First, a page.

Sunday, December 04, 2005

Politics: "Justice: Regular or Extra Crispy?"

Countertop is rightly happy at the thought of another rabid dog put down, unable to bite society again. Zendo Deb is equally rightly worried about the possibility of government incompetence smoking the wrong guy.

I still maintain that the death penalty is appropriate for attempted rape, attempted homicide, or attempted assault, when meted out on the spot by the intended victim.

I'm often asked why I have this atavistic tendency. Is it a love of vengeance? Do I somehow think that killing the bad guy will return his victims to life? No, it actually stems from something more pragmatic than that: When someone has violated the basic rules of the monkey cage so flagrantly, there's only one surefire way to make certain that they won't do it again.

4 comments:

Windaria said...

I tend to think that the death penalty should be granted to anyone who rapes, murders, or deals drugs (don't get me wrong, I think users should be let off scott free), as all of them try to destroy people's lives. Likewise, I don't mind the application to people who brutally attack another person either.

After all... what, if I remember right, almost 70% of violent crime is committed by repeat offenders? The fact is, if you kill then on the first go around, then they can't do it again.

Naturally, having exclusions for anyone who does so in an act of self defense, a pure accident, or where it was reasonably justified that they may act that way. Such as the crane operator who accidentally hits a switch and flattens the guy below, or if someone is caught in the act of adultry and gets killed for it (in Texas we used to say "They needed killing" in these circumstances).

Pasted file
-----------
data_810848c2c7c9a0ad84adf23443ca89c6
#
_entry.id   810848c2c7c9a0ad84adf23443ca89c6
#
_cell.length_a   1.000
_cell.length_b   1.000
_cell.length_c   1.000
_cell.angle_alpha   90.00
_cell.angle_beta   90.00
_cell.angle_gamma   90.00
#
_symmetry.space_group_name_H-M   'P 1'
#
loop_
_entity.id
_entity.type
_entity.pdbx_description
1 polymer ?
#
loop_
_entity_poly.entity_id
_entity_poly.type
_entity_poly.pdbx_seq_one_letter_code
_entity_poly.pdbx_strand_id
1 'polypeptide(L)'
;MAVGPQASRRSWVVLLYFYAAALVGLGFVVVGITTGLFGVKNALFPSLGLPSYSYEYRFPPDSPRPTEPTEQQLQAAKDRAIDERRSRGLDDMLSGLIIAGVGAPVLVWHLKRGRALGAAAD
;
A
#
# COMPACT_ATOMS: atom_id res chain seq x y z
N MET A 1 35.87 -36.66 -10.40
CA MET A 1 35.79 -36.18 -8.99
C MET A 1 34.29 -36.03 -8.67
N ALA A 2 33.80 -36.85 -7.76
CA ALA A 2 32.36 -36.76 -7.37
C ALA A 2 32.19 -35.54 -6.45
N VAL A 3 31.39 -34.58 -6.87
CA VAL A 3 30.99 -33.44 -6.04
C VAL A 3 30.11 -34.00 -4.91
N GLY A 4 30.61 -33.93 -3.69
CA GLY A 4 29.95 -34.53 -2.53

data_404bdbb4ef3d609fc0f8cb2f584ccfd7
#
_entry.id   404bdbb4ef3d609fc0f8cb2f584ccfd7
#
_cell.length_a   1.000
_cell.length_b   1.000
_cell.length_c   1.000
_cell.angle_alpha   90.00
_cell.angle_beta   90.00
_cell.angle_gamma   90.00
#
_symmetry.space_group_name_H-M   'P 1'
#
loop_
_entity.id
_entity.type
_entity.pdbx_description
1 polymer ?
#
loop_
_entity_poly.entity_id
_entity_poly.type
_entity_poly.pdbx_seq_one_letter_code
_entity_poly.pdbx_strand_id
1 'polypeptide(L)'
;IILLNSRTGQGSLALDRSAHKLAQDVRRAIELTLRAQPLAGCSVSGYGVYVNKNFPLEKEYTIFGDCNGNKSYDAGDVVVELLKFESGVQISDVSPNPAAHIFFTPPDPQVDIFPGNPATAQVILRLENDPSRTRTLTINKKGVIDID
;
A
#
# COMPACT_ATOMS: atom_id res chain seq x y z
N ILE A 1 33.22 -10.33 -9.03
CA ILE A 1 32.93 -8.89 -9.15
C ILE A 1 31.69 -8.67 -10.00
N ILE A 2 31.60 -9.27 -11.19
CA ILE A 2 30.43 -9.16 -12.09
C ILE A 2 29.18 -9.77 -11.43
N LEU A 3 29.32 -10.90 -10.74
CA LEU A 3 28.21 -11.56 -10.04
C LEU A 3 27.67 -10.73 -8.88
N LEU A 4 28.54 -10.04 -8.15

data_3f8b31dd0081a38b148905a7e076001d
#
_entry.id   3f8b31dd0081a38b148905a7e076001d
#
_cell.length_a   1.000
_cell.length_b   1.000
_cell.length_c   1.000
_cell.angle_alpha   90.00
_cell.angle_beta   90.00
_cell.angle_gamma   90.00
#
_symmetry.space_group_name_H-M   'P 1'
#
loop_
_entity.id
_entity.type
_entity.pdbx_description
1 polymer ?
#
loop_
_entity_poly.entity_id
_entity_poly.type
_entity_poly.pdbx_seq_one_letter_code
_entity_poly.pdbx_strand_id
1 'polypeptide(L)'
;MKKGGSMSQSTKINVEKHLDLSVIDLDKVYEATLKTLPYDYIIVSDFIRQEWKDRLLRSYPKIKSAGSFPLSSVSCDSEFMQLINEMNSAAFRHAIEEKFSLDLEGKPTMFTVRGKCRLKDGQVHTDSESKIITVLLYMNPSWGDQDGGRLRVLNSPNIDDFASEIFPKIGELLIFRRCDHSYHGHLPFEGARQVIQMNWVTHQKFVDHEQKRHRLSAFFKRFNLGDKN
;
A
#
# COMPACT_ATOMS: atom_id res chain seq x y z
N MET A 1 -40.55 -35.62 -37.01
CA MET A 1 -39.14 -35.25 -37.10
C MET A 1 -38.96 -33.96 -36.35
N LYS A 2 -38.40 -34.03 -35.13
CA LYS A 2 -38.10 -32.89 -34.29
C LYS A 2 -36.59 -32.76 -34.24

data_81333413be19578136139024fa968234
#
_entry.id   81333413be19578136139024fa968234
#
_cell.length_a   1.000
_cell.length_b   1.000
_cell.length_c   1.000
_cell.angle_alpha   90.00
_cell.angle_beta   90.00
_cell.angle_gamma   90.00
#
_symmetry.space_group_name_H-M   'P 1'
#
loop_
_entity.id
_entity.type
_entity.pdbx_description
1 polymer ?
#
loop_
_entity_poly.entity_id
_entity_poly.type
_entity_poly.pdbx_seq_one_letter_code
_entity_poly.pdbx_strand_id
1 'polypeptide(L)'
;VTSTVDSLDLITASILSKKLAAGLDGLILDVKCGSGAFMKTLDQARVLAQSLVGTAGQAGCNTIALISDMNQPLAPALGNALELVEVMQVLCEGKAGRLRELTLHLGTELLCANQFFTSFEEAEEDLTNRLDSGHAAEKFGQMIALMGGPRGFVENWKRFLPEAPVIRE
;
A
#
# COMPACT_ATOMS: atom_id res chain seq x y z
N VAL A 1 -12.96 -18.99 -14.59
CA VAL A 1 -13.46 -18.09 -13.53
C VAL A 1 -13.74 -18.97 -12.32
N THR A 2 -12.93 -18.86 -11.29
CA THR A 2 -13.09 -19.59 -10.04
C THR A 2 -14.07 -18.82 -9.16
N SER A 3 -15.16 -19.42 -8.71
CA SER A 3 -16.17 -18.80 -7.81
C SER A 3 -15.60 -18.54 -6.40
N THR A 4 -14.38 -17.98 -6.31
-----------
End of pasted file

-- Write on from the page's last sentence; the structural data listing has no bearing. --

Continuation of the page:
But then again I also think that our justice system should allow the victim to select the penalty. Yeah, I know Voyager did an episode on a justice system like that, and they thought it was the most aweful thing, but personally I think it fits quite well.

Windaria said...

I tend to think that the death penalty should be granted to anyone who rapes, murders, or deals drugs (don't get me wrong, I think users should be let off scott free), as all of them try to destroy people's lives. Likewise, I don't mind the application to people who brutally attack another person either.

After all... what, if I remember right, almost 70% of violent crime is committed by repeat offenders? The fact is, if you kill then on the first go around, then they can't do it again.

Naturally, having exclusions for anyone who does so in an act of self defense, a pure accident, or where it was reasonably justified that they may act that way. Such as the crane operator who accidentally hits a switch and flattens the guy below, or if someone is caught in the act of adultry and gets killed for it (in Texas we used to say "They needed killing" in these circumstances).

But then again I also think that our justice system should allow the victim to select the penalty. Yeah, I know Voyager did an episode on a justice system like that, and they thought it was the most aweful thing, but personally I think it fits quite well.

Then again I'm also all for bringing back chain gangs (let's make hard time actually mean something again)... after all, let's make them repay society for what they did, and removing things like TVs and the like from jail cells.

Windaria said...

Sorry for the double post, I was having internet connectivity problems when I was posting.

Elmo's aphasiatic twin said...

I've grown to question the death penalities doled out by the state. The state screws up. Once being a law enforcement officer, I've seen some make errors and commit perjury. An accused person, innocent or not, with a state-provided attorney doesn't have much of a chance.

The death penalty is appropriate for repeat offenders in cases of murder, rape, and other crimes perpetrated against the persons of defenseless children and the disabled.

Our children are vulnerable. It has little to do with the lack of state action or a broken criminal justice system. There is a dearth of personal responsibility amongst adults.

Most children are victimized by people in their own household by people who should be protectors instead of predators. The survivors sometimes grow up to become a new generation of offenders tempered by cruelty.

There are many irresponsible people who expect the state to provide security for themselves and their family. Some are rendered into carrion the remaining targets expect the state to clean up before daylight. And the people who choose not to trust the state with their lifes are considered criminal.

Such oddness will never be patched by governmental intervention.